by Dale E. Redman
Would you be surprised to learn that your pastor, at this very moment, may be thinking of resigning...just walking away and leaving it all? According to a study by sociologist John Koval of Notre Dame University, 30,000 of the nation's present 250,000 pastors are seriously contemplating walking away and leaving the ministry on any given day. The two leading reasons given for this phenomenon are first, the need for more money; and second, a sense of ineffectiveness in the work of the church.(1)
In an attempt to find the major source of frustration in the life of the present-day pastor, Dr. Samuel Blizzard launched a two-year study of some 1,300 ministers, and asked them to arrange six roles of a pastor in their order of importance-preacher, pastor, priest, teacher, organizer, and administrator-in what they believed to be an ideal pattern for the ministry. Most of the 700-plus pastors who responded felt that a minister is: first, a preacher; second, a pastor; third, a priest; fourth, a teacher; fifth, an organizer; sixth and last, an administrator. However, Blizzard also asked the respondents to arrange the same six roles functionally, according to the amount of demand placed upon their schedule, and according to the corresponding amount of time they spent performing these roles. The results were: first, administrator; second, pastor; third, priest; fourth, organizer; fifth, preacher; sixth, teacher. During an average ten-and-one-half workdays, these men spent an average of only thirty-eight-and-one-half minutes preparing to preach! The time spent on administration was seven times more than that spent on preaching!(2)
Dr. Blizzard's initial study, which was originally published in 1985, has recently been revisited via additional research conducted by Dr. Sandi Brunette-Hill and Dr. Roger Finke.(3) Once again, an emergent pattern of pastoral frustration has surfaced and Dr. Blizzard's initial findings have been corroborated.
Congregations Frustrated, Too
On the other hand, pastor, would you be surprised to learn that your congregation, at this very moment, may be considering replacing you by seeking a different pastor? According to the results of a study of four major denominations conducted by the Alban Institute, in the case of 117 churches which were polled where senior pastors were dismissed, they were terminated primarily for the following reasons:
• Congregational conflict that existed before the pastor's arrival,
• Presence of factions within the church,
• Disapproval of the minister by a powerful minority,
• Unwillingness or inability of the congregation to identify problems early,
• Disagreement between laity and pastor on goals, norms and values, and
• Frustrated desires of members for big successes in the church's ministry.(4)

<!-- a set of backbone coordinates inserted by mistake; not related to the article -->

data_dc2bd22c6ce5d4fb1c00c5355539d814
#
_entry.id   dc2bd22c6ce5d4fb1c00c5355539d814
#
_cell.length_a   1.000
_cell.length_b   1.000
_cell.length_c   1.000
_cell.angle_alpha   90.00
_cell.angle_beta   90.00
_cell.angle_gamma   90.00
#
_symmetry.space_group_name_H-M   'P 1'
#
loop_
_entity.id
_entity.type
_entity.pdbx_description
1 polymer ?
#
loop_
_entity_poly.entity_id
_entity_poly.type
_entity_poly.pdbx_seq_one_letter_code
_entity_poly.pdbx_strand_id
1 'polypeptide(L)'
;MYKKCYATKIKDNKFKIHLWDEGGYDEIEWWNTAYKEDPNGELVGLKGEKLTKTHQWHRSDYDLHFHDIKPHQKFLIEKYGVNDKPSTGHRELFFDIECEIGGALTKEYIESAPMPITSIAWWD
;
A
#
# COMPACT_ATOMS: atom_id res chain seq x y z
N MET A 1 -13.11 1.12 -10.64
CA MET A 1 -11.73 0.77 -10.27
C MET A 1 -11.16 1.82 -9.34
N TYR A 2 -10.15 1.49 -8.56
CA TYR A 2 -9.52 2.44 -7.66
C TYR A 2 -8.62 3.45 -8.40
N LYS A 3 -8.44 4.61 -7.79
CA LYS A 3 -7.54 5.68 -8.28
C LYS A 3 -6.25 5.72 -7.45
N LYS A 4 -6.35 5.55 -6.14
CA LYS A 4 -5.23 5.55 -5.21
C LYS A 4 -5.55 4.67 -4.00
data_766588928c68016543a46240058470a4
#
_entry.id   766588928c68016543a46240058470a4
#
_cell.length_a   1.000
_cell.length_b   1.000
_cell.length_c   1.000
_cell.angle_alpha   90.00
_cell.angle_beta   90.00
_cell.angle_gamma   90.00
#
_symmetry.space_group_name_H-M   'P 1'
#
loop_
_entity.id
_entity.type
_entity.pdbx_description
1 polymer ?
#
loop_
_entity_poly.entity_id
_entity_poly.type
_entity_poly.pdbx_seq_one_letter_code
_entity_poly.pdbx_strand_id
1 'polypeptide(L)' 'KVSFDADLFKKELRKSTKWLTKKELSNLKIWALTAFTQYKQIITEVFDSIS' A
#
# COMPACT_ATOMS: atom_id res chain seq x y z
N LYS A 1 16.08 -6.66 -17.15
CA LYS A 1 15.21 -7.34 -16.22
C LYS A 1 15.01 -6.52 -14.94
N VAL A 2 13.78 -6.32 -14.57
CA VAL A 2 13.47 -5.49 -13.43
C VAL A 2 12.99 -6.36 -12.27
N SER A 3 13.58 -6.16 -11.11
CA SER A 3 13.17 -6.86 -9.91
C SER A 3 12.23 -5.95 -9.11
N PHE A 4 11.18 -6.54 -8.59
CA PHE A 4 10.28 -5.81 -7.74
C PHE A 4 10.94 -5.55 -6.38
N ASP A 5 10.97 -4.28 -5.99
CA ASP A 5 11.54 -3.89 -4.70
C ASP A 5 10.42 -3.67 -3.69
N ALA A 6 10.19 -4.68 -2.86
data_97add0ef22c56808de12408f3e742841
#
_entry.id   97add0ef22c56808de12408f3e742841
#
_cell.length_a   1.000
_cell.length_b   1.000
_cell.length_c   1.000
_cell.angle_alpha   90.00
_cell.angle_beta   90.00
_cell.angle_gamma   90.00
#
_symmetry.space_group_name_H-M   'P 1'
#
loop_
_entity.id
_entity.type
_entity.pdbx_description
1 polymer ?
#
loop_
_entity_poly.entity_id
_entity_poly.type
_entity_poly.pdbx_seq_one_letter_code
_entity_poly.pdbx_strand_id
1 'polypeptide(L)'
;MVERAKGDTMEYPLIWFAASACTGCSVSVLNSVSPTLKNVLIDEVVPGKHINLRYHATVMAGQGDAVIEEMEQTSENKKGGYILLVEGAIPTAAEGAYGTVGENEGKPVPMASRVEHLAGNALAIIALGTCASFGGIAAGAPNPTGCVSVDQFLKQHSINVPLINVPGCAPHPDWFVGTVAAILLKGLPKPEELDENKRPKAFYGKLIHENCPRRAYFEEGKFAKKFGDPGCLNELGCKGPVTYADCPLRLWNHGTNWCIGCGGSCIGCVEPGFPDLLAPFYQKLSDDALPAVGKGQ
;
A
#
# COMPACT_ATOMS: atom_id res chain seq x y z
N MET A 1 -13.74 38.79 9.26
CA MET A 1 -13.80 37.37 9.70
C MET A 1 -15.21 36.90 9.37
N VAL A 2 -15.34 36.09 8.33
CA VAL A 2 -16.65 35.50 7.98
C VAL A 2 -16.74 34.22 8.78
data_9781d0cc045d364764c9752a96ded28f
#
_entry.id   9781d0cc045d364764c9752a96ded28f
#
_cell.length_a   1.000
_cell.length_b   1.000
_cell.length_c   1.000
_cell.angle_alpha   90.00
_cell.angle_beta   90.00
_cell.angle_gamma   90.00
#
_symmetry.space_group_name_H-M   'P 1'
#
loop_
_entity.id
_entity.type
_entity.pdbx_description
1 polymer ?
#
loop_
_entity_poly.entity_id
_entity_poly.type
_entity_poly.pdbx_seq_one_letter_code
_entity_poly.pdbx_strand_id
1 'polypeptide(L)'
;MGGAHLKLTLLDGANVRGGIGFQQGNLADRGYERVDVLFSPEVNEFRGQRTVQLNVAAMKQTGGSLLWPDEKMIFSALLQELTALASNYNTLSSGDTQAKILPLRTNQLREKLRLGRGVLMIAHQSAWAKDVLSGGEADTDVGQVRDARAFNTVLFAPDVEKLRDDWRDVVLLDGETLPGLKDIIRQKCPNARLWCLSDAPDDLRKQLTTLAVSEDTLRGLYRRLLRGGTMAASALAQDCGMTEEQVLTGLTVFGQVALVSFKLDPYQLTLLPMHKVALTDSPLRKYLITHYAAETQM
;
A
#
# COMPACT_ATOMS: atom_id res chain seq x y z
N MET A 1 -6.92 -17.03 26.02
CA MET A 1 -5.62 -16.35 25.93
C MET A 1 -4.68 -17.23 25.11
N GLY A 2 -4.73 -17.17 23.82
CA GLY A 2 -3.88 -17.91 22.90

Today, the conflict between pastor and parishioner, and dissatisfied members of the same congregation, has the ecclesiastical world reeling under its impact and literally splitting congregations apart at the seams.
Conflict Normal, Necessary
But wait! Would you be surprised to learn that certain types of conflict within groups are considered to be a normal function of organizational behavior? Would you be surprised to learn that not only is it normal, it is also necessary if the group is to become an effective and cohesive body? Would you be surprised to learn that, while the devil laughs at us and has his heyday over our splits and pastoral quits, we just might be fragmenting over what is considered to be a normal healthy trait in the development of a functional and performing group? You see, the problem may lie not so much in the conflict, as in the manner in which we react to that conflict. In short, will we allow ourselves to be conformed to the conflict, or will we be conformed by the conflict? Will we arm ourselves with the knowledge to meet the challenges of conflict head-on, using that conflict to temper and mold our group into a well-oiled machine? Or, will we allow the conflict to dominate and destroy us?
(to be continued)
Dale E. Redman is presently serving as pastor of the Wesleyan Covenant Bible Methodist Church in Oklahoma City, Oklahoma, a work which he pioneered in 1996, in addition to being vice president-director of engineering services for LSB Industries of Oklahoma City. A former bi-vocational missionary in Latin American and the Slovak Republic, he is also founder and chairman of the Heartland Holiness Association.
1. Edgar W. Mills and John P. Koval, Stress in the Ministry, (New York: IDOC-Ministry Studies Board, 1971).
2. Samuel Blizzard, The Protestant Parish Minister: a Behavioral Scientific Interpretation, (The Scientific Study of Religion, monograph series #5, 1985).
3. Sandi Brunette-Hill and Roger Finke, "A Time for Every Purpose Under Heaven: Updating and Extending Blizzard's Survey on Clergy Time Allocation" (Review of Religious Research, Vol. #1, pp. 48-64, 1999).
4. Paul Lee Tan, Encyclopedia of 15,000 Illustrations, Signs of the Times, Bible Communications, Inc., Dallas, 1998.